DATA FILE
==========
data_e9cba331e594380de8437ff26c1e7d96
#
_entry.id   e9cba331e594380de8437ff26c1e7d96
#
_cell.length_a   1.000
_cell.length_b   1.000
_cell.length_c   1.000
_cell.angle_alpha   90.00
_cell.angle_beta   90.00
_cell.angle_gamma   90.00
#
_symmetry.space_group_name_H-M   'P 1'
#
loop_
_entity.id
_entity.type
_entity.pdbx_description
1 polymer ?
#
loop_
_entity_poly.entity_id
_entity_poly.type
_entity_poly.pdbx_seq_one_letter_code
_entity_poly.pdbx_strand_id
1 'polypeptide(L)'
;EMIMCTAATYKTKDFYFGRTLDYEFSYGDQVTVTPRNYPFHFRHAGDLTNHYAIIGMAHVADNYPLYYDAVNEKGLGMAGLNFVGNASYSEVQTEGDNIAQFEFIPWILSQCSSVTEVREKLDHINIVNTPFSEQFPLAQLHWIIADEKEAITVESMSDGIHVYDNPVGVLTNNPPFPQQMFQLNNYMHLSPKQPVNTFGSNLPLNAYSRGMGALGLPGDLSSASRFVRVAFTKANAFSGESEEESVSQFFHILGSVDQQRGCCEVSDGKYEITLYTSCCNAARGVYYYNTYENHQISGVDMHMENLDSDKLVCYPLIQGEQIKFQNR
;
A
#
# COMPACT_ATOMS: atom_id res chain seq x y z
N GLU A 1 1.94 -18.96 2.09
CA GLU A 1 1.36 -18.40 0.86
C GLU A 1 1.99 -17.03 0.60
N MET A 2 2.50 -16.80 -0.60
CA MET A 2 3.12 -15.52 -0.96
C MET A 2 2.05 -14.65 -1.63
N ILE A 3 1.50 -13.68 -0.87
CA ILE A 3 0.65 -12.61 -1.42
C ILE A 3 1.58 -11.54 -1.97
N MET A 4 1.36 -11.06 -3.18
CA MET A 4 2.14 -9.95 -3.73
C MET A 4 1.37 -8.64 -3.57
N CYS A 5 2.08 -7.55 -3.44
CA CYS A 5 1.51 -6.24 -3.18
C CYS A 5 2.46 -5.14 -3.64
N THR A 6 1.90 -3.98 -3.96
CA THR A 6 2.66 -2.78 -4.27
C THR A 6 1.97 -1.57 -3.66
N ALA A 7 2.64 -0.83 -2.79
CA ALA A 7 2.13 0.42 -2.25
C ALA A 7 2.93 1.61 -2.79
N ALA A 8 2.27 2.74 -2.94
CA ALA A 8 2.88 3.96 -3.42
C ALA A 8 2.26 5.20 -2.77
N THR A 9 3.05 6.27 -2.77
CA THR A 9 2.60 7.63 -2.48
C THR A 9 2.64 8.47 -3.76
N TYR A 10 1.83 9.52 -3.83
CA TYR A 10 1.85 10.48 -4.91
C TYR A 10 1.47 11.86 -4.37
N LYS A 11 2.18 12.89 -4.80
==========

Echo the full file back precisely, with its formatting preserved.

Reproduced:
data_e9cba331e594380de8437ff26c1e7d96
#
_entry.id   e9cba331e594380de8437ff26c1e7d96
#
_cell.length_a   1.000
_cell.length_b   1.000
_cell.length_c   1.000
_cell.angle_alpha   90.00
_cell.angle_beta   90.00
_cell.angle_gamma   90.00
#
_symmetry.space_group_name_H-M   'P 1'
#
loop_
_entity.id
_entity.type
_entity.pdbx_description
1 polymer ?
#
loop_
_entity_poly.entity_id
_entity_poly.type
_entity_poly.pdbx_seq_one_letter_code
_entity_poly.pdbx_strand_id
1 'polypeptide(L)'
;EMIMCTAATYKTKDFYFGRTLDYEFSYGDQVTVTPRNYPFHFRHAGDLTNHYAIIGMAHVADNYPLYYDAVNEKGLGMAGLNFVGNASYSEVQTEGDNIAQFEFIPWILSQCSSVTEVREKLDHINIVNTPFSEQFPLAQLHWIIADEKEAITVESMSDGIHVYDNPVGVLTNNPPFPQQMFQLNNYMHLSPKQPVNTFGSNLPLNAYSRGMGALGLPGDLSSASRFVRVAFTKANAFSGESEEESVSQFFHILGSVDQQRGCCEVSDGKYEITLYTSCCNAARGVYYYNTYENHQISGVDMHMENLDSDKLVCYPLIQGEQIKFQNR
;
A
#
# COMPACT_ATOMS: atom_id res chain seq x y z
N GLU A 1 1.94 -18.96 2.09
CA GLU A 1 1.36 -18.40 0.86
C GLU A 1 1.99 -17.03 0.60
N MET A 2 2.50 -16.80 -0.60
CA MET A 2 3.12 -15.52 -0.96
C MET A 2 2.05 -14.65 -1.63
N ILE A 3 1.50 -13.68 -0.87
CA ILE A 3 0.65 -12.61 -1.42
C ILE A 3 1.58 -11.54 -1.97
N MET A 4 1.36 -11.06 -3.18
CA MET A 4 2.14 -9.95 -3.73
C MET A 4 1.37 -8.64 -3.57
N CYS A 5 2.08 -7.55 -3.44
CA CYS A 5 1.51 -6.24 -3.18
C CYS A 5 2.46 -5.14 -3.64
N THR A 6 1.90 -3.98 -3.96
CA THR A 6 2.66 -2.78 -4.27
C THR A 6 1.97 -1.57 -3.66
N ALA A 7 2.64 -0.83 -2.79
CA ALA A 7 2.13 0.42 -2.25
C ALA A 7 2.93 1.61 -2.79
N ALA A 8 2.27 2.74 -2.94
CA ALA A 8 2.88 3.96 -3.42
C ALA A 8 2.26 5.20 -2.77
N THR A 9 3.05 6.27 -2.77
CA THR A 9 2.60 7.63 -2.48
C THR A 9 2.64 8.47 -3.76
N TYR A 10 1.83 9.52 -3.83
CA TYR A 10 1.85 10.48 -4.91
C TYR A 10 1.47 11.86 -4.37
N LYS A 11 2.18 12.89 -4.80